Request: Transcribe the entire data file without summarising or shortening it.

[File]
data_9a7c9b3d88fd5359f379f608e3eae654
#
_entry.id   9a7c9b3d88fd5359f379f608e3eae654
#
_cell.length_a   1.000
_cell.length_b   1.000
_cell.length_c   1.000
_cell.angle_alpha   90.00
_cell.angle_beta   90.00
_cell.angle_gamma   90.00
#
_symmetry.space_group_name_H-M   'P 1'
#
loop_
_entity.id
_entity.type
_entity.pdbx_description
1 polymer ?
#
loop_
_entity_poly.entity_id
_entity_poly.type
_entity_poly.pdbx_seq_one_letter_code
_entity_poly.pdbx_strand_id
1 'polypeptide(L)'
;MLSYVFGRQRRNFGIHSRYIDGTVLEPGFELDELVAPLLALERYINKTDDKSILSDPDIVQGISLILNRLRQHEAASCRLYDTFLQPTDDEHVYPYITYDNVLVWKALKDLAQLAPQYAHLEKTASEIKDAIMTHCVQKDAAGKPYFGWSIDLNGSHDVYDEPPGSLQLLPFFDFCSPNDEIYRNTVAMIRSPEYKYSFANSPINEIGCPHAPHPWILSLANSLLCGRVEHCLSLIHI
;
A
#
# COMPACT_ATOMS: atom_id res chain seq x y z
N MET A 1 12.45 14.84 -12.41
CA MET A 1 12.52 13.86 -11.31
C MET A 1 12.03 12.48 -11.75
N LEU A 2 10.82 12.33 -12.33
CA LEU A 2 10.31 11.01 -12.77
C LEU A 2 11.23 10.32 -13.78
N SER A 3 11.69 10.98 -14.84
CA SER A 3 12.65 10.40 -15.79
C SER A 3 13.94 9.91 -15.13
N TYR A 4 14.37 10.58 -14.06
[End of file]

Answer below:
data_9a7c9b3d88fd5359f379f608e3eae654
#
_entry.id   9a7c9b3d88fd5359f379f608e3eae654
#
_cell.length_a   1.000
_cell.length_b   1.000
_cell.length_c   1.000
_cell.angle_alpha   90.00
_cell.angle_beta   90.00
_cell.angle_gamma   90.00
#
_symmetry.space_group_name_H-M   'P 1'
#
loop_
_entity.id
_entity.type
_entity.pdbx_description
1 polymer ?
#
loop_
_entity_poly.entity_id
_entity_poly.type
_entity_poly.pdbx_seq_one_letter_code
_entity_poly.pdbx_strand_id
1 'polypeptide(L)'
;MLSYVFGRQRRNFGIHSRYIDGTVLEPGFELDELVAPLLALERYINKTDDKSILSDPDIVQGISLILNRLRQHEAASCRLYDTFLQPTDDEHVYPYITYDNVLVWKALKDLAQLAPQYAHLEKTASEIKDAIMTHCVQKDAAGKPYFGWSIDLNGSHDVYDEPPGSLQLLPFFDFCSPNDEIYRNTVAMIRSPEYKYSFANSPINEIGCPHAPHPWILSLANSLLCGRVEHCLSLIHI
;
A
#
# COMPACT_ATOMS: atom_id res chain seq x y z
N MET A 1 12.45 14.84 -12.41
CA MET A 1 12.52 13.86 -11.31
C MET A 1 12.03 12.48 -11.75
N LEU A 2 10.82 12.33 -12.33
CA LEU A 2 10.31 11.01 -12.77
C LEU A 2 11.23 10.32 -13.78
N SER A 3 11.69 10.98 -14.84
CA SER A 3 12.65 10.40 -15.79
C SER A 3 13.94 9.91 -15.13
N TYR A 4 14.37 10.58 -14.06